To solve this, we can group campaigns together and look at their aggregate performance. But in order to do that, we need to understand which campaigns should and shouldn't be grouped together. For example, you probably wouldn't want to mix your brand and generic campaign performance data together because the acceptable performance is so vastly different for each of them. They may even use different conversion types.

In Opteo, setting your campaign groups tells us which campaigns belong together, which conversion types are relevant, and what the target is. Once campaign groups are in place, we're able to correctly aggregate campaign performance data and compare it to the relevant target. We're also able to understand a particular campaign's performance relative to the other campaigns in its group (useful when there is no target for instance).

Creating campaign groups enables us to aggregate data and make better decisions
Creating campaign groups enables us to aggregate data and make better decisions

Campaign groups and performance targets set the groundwork for our decision making. If search partners are performing worse than their target, switch them off. If they are performing at or better than their target, leave them on. But it’s not that simple, let’s layer in some refinements.

Imagine a scenario where within a campaign group, search partners are performing worse than your target, but better than Google Search.

 A scenario where search partners performs worse than the target but better than Google Search
A scenario where search partners performs worse than the target but better than Google Search

In this case, it'd be a mistake to cut out search partners. We would be better served cutting costs elsewhere. So we can refine our decision making to only suggest excluding search partners where the CPA is above (worse than) both Google Search CPA, and the target CPA.

Breaking out high volume campaigns

It’s reasonable to assume that even in campaign groups where search partners perform poorly, there may be individual campaigns where they do work. Instead of switching off search partners for all campaigns inside a campaign group, we should pick out campaigns which have enough volume to be evaluated by themselves.

To figure out which campaigns have enough volume to warrant a campaign level evaluation of search partners, one method we can use is to compare its clicks to the minimum click threshold of its campaign group as below:

minClicks = (1/AvgConvRate)*X

If a campaign’s search partner clicks is above the minimum clicks threshold (ie. it has accumulated enough clicks to on average produce X conversions) then we can evaluate that campaign by itself. We take a deeper look into minimum clicks in Improvements explained: adjusting keyword bids in Opteo.

This way, important high volume campaigns can be treated individually, and lower volume campaigns (which do not have enough data to make a per campaign decision) can be grouped together and treated as a collective.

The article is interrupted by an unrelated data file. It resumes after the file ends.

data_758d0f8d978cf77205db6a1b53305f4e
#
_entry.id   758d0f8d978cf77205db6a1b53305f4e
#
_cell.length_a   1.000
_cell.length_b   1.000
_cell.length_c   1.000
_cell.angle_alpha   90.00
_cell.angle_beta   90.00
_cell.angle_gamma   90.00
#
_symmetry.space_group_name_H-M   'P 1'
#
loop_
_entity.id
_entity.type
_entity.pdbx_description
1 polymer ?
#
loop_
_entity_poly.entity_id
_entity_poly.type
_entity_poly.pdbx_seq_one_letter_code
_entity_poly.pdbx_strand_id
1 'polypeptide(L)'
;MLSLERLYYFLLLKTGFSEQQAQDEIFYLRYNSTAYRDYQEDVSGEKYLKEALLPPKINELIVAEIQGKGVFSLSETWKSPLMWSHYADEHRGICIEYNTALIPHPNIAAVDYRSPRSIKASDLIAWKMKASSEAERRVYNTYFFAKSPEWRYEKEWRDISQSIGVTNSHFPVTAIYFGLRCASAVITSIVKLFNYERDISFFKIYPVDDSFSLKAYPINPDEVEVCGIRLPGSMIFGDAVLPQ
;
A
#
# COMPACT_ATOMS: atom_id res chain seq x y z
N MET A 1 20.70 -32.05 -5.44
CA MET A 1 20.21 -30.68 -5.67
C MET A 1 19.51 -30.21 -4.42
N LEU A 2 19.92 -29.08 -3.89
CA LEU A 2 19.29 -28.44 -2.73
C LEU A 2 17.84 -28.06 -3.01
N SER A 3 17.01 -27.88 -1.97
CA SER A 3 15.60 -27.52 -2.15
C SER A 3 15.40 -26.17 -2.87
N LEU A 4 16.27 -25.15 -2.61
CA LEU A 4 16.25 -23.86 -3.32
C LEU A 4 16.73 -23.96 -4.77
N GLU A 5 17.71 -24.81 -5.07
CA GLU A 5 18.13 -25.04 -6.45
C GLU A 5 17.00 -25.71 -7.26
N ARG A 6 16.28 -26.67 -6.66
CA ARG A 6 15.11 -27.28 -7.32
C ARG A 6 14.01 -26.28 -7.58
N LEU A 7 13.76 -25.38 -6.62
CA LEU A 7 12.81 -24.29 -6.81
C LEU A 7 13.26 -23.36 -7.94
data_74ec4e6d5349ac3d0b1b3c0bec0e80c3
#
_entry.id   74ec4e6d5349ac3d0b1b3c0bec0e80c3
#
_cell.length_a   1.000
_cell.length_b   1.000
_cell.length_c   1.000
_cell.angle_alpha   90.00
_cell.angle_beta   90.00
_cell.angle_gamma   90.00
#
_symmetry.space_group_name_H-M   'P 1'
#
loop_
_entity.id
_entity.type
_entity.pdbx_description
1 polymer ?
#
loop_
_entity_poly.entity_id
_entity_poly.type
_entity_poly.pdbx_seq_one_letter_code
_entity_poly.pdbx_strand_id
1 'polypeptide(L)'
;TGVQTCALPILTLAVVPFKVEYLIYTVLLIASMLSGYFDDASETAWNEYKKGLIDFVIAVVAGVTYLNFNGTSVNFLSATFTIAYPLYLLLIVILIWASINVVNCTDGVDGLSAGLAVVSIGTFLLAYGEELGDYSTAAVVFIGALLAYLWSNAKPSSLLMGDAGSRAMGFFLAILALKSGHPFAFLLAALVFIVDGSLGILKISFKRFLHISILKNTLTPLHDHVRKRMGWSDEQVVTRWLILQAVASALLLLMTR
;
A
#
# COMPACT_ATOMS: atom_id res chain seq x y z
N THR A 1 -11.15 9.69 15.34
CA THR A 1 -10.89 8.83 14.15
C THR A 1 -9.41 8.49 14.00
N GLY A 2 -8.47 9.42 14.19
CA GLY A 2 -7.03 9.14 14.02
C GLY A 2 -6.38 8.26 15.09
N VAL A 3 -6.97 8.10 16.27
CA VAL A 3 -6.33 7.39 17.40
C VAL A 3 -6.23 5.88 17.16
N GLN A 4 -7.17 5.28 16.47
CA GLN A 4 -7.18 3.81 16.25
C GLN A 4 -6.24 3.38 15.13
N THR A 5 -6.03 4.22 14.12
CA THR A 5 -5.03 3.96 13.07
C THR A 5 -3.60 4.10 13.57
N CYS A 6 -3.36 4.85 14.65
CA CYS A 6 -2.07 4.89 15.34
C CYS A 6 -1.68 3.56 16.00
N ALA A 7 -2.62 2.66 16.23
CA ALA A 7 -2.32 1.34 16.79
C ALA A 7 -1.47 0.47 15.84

In the example below, campaigns one, two and three each have more clicks than the minimum click threshold and so are treated individually. Campaign one and three have search partner CPAs above their campaign group's target, so search partners should be turned off. Campaigns 4-8 don't have enough clicks to pass the minimum clicks threshold, so their performance data is aggregated. The aggregate search partner CPA is above the campaign group's target, so search partners should be switched off for campaigns 4-8 as well.

In this example, we would disable search partners for Campaigns One, Three and Four to Eight, while leaving them enabled for Campaign Two.
In this example, we would disable search partners for Campaigns One, Three and Four to Eight, while leaving them enabled for Campaign Two.

Wrap up and takeaways

I hope you picked up something useful from this post. Here’s a quick recap of the key points:

  • Search partner performance varies wildly campaign by campaign and account by account so it's certainly worth monitoring regularly.
  • Evaluate search partner performance by comparing their CPA (or ROAS) to both Google Search and your target for that campaign.
  • Use the “minimum clicks” method to identify campaigns that have a high volume of search partner clicks. Make a decision about search partners campaign by campaign for high volume campaigns.
  • For campaigns that don’t pass the minimum clicks test, consider grouping their performance data together (only if they belong to the same campaign group) so that you have enough data to make a decision.
  • Look out for auto-applied recommendations — amongst other potentially undesirable changes, auto-apply might well switch search partners back on.
  • Given the large variance in search partner performance, it could be worth testing them again if they’ve been turned off as standard, especially if you're after more volume. You can rely on a tool like Opteo to flag any inefficiencies that need to be dealt with.